Rewealthization in twenty-first century Western countries: the defining trend of the socioeconomic squeeze of the middle class

The wealth-to-income ratio (WIR) in many Western countries, particularly in Europe and North America, increased by a factor of two in the last three decades. This represents a defining empirical trend: a rewealthization (from the French repatrimonialisation)—or the comeback of (inherited) wealth primacy since the mid1990s. For the sociology of social stratification, “occupational classes” based on jobs worked must now be understood within a context of wealth-based domination. This paper first illustrates important empirical features of an era of rising WIR. We then outline the theory of rewealthization as a major factor of class transformations in relation to regimes stabilized in the post-WWII industrial area. Compared to the period where wealth became secondary to education and earnings for middle-class lifestyles, rewealthization steepens society’s vertical structure; the “olive-shaped” Western society is replaced by a new one where wealth “abundance” at the top masks social reproduction and frustrations below.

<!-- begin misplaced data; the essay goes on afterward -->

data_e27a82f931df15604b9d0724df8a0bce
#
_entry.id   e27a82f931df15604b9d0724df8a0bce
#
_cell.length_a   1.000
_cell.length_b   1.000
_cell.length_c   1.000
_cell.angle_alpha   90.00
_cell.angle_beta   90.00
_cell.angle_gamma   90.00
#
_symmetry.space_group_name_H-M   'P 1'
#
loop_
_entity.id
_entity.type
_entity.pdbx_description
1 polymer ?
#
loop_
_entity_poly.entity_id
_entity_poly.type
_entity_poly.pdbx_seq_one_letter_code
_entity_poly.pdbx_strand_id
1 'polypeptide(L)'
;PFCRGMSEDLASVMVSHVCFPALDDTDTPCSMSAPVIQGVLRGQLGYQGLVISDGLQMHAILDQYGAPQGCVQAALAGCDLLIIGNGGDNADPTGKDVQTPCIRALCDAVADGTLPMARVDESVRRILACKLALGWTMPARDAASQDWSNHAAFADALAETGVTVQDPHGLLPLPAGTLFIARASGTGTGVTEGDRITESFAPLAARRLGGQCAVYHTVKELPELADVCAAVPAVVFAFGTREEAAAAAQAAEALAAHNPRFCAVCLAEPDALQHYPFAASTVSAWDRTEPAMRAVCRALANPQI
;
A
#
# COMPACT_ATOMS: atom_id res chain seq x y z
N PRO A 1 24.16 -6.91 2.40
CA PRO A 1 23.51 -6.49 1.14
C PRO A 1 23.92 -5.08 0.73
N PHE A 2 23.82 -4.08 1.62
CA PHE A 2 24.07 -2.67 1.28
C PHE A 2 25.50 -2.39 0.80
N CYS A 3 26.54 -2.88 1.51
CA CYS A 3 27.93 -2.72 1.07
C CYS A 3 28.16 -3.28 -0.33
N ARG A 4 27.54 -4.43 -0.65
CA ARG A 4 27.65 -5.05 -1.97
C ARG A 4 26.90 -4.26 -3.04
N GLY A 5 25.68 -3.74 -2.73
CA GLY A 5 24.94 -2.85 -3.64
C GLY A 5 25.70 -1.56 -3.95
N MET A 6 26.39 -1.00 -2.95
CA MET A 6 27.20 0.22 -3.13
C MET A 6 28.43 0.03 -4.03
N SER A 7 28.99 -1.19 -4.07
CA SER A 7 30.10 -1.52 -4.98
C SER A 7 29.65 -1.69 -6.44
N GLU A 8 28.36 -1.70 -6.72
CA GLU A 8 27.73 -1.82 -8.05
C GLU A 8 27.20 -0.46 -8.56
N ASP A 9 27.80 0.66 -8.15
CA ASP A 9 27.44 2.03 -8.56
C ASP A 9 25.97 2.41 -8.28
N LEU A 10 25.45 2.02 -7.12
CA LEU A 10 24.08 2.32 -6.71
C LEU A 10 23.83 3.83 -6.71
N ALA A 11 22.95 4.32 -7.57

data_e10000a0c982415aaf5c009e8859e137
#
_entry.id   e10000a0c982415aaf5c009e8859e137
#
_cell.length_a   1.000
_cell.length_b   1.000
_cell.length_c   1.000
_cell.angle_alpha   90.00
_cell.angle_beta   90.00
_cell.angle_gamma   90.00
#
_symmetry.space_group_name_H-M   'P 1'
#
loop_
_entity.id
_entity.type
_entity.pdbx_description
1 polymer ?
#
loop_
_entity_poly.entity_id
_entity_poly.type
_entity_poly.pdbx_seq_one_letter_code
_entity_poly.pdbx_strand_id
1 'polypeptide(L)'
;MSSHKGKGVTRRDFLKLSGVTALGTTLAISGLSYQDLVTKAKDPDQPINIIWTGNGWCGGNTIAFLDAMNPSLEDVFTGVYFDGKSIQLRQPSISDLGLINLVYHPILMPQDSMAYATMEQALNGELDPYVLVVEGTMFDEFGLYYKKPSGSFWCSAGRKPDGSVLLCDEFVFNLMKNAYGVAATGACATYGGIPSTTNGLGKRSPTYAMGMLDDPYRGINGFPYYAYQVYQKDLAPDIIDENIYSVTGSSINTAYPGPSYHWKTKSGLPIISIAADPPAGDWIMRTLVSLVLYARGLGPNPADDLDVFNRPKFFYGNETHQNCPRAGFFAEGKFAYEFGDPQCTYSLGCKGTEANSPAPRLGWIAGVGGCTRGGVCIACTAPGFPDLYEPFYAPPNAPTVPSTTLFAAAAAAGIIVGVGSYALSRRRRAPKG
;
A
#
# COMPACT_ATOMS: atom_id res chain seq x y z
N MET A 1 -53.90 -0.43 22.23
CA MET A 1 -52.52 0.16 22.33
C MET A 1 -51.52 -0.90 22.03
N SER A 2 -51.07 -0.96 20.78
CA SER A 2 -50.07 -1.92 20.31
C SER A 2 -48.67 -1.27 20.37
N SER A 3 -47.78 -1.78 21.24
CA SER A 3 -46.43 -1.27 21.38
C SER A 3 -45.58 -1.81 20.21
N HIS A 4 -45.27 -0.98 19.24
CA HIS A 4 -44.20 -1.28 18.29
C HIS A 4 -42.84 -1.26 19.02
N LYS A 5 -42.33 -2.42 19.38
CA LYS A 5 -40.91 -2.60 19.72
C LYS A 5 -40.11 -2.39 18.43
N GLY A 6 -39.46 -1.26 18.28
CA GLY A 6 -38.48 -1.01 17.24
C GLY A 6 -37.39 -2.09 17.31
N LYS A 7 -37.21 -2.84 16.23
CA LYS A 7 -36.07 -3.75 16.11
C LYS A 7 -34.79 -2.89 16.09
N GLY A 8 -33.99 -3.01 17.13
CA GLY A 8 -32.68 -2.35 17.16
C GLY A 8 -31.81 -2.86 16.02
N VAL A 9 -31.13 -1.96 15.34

Keywords: Inequality, Middle-class society, Repatrimonialization, Wealth-to-incomeratio

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SAKHRI Mohamed
SAKHRI Mohamed

I hold a Bachelor's degree in Political Science and International Relations in addition to a Master's degree in International Security Studies. Alongside this, I have a passion for web development. During my studies, I acquired a strong understanding of fundamental political concepts and theories in international relations, security studies, and strategic studies.

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